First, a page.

Saturday, August 27th, 2011
Everyone says about their kids, “I didn’t know I could love someone this much.” I expected to feel that way, too, and I did the moment I looked into Ruby’s eyes on the day she was born.
But what I didn’t expect was to say, 14 months later, “I didn’t know someone could love me this much.” Somehow, in all that time I longed for a child to love, even in all this time I’ve had one, it didn’t occur to me that I would be the center of her universe, too.
Even during our 10 months of breastfeeding, when Ruby got Mama-clingy, I’d wryly say, “She wants the lunch truck again.” Somehow I mostly convinced myself (in part to spare others’ feelings, I think) that Ruby only wanted to be with me because I was her primary source of food. Certainly, that was a factor, especially when she was very young.
But now that she’s almost 15 months old, she’s gotten very adept at communicating her wants and needs, and I’ve realized that I am often what she wants and needs. Not what I have to give her – food, book-reading, pressing the button on the ball popper – just me. My attention, my affection.
Nothing pleases her more than if I sit on the couch instead of at my desk. She’ll climb up beside me, preferably in the little nook between me and the end of the couch, and just sit happily there, petting my arm. I’ve figured out that she only starts acting naughty – pressing the buttons on the DVR, pulling out my work papers – if she wants me to hold her and talk to her a little while. When we’re at the grocery store, she’ll only ride in the cart if I stay directly in front of her at all times, preferably singing “Victor Vito.”
If we’re with family and people reach for her, she holds on tight to me like a monkey (at least until she warms up). If Daddy tries to get her to follow him to the kitchen, she’ll hover in the doorway to the living room, looking back at me, until I get up to come with them. If D is holding her, she’ll cry and wriggle toward me every time I come near (especially if she’s getting tired). At bedtime, she again clings to me like a monkey and won’t even so much as let Daddy kiss her goodnight because she’s afraid he’ll take her from me. She wants me to be the one to put her to bed, and I finally gave in and took over doing it most nights, because when D tried, it took forever and lots of screaming. Then, if she wakes up in the night, it does no good for D to go in to soothe her; only Mama will do.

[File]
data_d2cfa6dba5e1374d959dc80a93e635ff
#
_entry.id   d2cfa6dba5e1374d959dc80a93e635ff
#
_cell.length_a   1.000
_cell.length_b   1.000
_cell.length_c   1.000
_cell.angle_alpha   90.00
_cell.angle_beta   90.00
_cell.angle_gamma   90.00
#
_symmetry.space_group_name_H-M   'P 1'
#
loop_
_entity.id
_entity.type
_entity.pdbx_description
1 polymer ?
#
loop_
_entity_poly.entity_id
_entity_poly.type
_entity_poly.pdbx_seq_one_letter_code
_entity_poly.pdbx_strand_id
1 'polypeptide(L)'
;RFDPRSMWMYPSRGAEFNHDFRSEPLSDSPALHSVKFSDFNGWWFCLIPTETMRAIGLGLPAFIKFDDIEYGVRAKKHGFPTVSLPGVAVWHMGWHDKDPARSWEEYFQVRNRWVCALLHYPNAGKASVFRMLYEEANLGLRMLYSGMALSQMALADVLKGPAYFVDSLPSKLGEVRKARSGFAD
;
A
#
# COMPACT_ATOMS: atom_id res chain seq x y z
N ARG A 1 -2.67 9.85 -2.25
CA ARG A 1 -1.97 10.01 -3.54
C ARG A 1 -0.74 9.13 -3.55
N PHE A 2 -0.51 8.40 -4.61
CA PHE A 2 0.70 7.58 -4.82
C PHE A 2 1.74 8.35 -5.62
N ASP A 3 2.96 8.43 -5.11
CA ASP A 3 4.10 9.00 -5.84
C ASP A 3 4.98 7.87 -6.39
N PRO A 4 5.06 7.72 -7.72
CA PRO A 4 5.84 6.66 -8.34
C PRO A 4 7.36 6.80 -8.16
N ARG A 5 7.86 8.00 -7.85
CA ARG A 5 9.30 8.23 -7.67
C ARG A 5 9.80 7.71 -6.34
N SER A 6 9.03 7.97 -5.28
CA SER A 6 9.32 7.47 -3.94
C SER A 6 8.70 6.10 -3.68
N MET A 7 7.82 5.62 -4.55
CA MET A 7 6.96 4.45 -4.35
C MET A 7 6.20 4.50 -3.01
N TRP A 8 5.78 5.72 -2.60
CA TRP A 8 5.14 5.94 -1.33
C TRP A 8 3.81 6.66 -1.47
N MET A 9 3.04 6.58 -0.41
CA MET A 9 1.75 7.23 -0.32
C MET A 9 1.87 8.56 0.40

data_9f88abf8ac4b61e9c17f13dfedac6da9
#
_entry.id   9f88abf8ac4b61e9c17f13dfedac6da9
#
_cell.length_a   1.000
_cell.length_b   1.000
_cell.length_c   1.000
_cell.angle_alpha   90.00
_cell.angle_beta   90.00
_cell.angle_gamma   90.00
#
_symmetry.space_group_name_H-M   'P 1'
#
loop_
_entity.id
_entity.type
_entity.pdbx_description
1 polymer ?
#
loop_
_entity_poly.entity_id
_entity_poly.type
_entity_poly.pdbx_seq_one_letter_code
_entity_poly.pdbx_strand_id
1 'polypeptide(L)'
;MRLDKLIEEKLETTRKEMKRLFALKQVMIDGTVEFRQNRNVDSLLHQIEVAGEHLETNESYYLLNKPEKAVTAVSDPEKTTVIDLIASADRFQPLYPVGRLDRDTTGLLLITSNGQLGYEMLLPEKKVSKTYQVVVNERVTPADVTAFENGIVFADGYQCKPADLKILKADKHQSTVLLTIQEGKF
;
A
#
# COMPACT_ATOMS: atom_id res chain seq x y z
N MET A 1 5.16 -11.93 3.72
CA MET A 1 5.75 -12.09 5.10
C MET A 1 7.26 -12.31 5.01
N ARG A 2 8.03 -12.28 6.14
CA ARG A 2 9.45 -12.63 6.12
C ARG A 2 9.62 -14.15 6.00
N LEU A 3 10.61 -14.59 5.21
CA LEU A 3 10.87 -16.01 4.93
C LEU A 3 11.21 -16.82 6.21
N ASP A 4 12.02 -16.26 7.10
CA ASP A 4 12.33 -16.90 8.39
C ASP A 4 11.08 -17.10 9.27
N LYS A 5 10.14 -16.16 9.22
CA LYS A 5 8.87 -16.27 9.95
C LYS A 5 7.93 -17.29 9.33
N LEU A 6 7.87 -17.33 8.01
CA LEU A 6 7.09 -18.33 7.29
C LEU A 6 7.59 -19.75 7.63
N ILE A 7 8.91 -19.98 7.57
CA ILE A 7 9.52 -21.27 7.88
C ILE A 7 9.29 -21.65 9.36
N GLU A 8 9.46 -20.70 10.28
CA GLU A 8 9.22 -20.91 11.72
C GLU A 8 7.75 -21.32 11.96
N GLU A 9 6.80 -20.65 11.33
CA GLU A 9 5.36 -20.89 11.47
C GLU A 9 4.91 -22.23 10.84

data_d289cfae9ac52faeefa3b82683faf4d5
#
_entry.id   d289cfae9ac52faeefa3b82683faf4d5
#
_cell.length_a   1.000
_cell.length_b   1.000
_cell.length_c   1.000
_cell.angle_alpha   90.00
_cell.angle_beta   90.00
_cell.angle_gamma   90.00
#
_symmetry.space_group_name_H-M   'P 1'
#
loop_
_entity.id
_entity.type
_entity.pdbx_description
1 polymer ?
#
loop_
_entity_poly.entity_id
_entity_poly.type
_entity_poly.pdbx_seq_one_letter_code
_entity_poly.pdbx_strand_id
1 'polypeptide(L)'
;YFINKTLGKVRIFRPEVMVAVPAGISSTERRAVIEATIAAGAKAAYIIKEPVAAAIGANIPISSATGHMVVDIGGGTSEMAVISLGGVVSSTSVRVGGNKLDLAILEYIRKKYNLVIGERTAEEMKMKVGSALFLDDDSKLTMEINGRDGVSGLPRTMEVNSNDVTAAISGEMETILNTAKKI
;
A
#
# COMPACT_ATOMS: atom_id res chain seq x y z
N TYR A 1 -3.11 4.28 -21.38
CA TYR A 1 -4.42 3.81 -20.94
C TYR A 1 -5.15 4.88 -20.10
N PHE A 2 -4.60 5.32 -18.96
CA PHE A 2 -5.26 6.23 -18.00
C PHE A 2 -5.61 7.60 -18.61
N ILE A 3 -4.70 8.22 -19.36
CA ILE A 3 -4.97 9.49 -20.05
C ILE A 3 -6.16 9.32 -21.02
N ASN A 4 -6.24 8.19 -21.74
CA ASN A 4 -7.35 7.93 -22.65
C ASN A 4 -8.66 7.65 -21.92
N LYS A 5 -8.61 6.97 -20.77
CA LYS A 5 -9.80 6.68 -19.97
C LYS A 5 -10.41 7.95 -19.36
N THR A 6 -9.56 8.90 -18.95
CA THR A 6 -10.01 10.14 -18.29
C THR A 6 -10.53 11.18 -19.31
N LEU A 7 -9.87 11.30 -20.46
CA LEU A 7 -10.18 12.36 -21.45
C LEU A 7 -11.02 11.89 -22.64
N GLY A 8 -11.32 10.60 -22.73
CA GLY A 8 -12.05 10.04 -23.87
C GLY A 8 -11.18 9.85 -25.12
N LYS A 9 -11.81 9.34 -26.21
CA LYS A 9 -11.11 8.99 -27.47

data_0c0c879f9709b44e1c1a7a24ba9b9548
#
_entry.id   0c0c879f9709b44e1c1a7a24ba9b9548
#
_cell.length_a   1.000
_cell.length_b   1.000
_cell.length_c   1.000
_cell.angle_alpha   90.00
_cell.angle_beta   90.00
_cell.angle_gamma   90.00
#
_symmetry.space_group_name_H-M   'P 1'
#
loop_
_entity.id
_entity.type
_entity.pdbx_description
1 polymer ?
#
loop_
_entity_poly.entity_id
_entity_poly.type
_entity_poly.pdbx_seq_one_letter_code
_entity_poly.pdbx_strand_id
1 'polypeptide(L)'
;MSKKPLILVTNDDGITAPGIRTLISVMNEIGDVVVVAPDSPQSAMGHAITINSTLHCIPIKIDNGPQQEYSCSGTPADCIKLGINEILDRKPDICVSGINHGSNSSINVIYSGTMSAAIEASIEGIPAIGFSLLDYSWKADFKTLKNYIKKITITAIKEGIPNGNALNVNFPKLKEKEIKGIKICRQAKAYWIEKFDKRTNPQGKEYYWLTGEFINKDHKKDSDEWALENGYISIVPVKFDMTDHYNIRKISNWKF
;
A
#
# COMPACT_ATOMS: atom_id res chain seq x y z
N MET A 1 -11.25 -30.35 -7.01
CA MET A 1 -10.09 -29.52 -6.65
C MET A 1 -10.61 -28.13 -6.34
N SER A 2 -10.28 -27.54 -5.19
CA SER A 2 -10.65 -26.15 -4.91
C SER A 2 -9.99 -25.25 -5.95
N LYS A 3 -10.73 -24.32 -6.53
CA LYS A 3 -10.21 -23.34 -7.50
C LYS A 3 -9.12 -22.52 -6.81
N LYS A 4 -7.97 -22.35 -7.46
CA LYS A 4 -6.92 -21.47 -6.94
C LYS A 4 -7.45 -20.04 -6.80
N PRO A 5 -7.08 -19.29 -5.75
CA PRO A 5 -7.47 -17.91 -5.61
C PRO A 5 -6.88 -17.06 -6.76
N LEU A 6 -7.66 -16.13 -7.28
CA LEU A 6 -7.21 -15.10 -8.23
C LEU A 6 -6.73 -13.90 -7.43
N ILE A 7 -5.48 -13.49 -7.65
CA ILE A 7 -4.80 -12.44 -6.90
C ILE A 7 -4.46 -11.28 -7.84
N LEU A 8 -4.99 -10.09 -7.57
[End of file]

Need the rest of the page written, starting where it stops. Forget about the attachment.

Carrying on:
This is not to say she doesn’t love other people, because she does. She adores her daddy (clings to him plenty, too, and cries if he tries to put her back down too soon after he gets home from work), and loves her grandparents, Aunt Kelly, and all her other aunts, uncles and cousins. She smiles at strangers, too, and wanders up to random girls at Barnes and Noble to look at their toenail polish.
And sometimes she couldn’t care less about me, like when I drop her off to stay with my parents. Every time, she ignores my goodbyes because Pop is holding her and she wants him to take her outside. (In fact, “outside” trumps Mama nearly every time.)
Most of the time, though, it’s utterly clear I’m numero uno. And there’s a lot of responsibility at the top. After a long day of just me and Ruby, I’m ready to hand her off to Daddy for a while, but she still brings me books to read or tries to climb in my lap while I’m trying to get some work done. Even if I sometimes get a little tired of her touching me, she never seems the least bit tired of me touching her.
Still, I don’t mind too much always being the go-to parent. I’m acutely aware this Mama’s girl behavior may be a phase, and even if it isn’t, it will likely end with a bang at puberty.
Either way, it’s fleeting, and like all fleeting things, so very precious. When I say, “Mama loves you, Punky. Do you love Mama?” she lays her head down on my shoulder and squeezes me with both arms. I wouldn’t trade that for anything.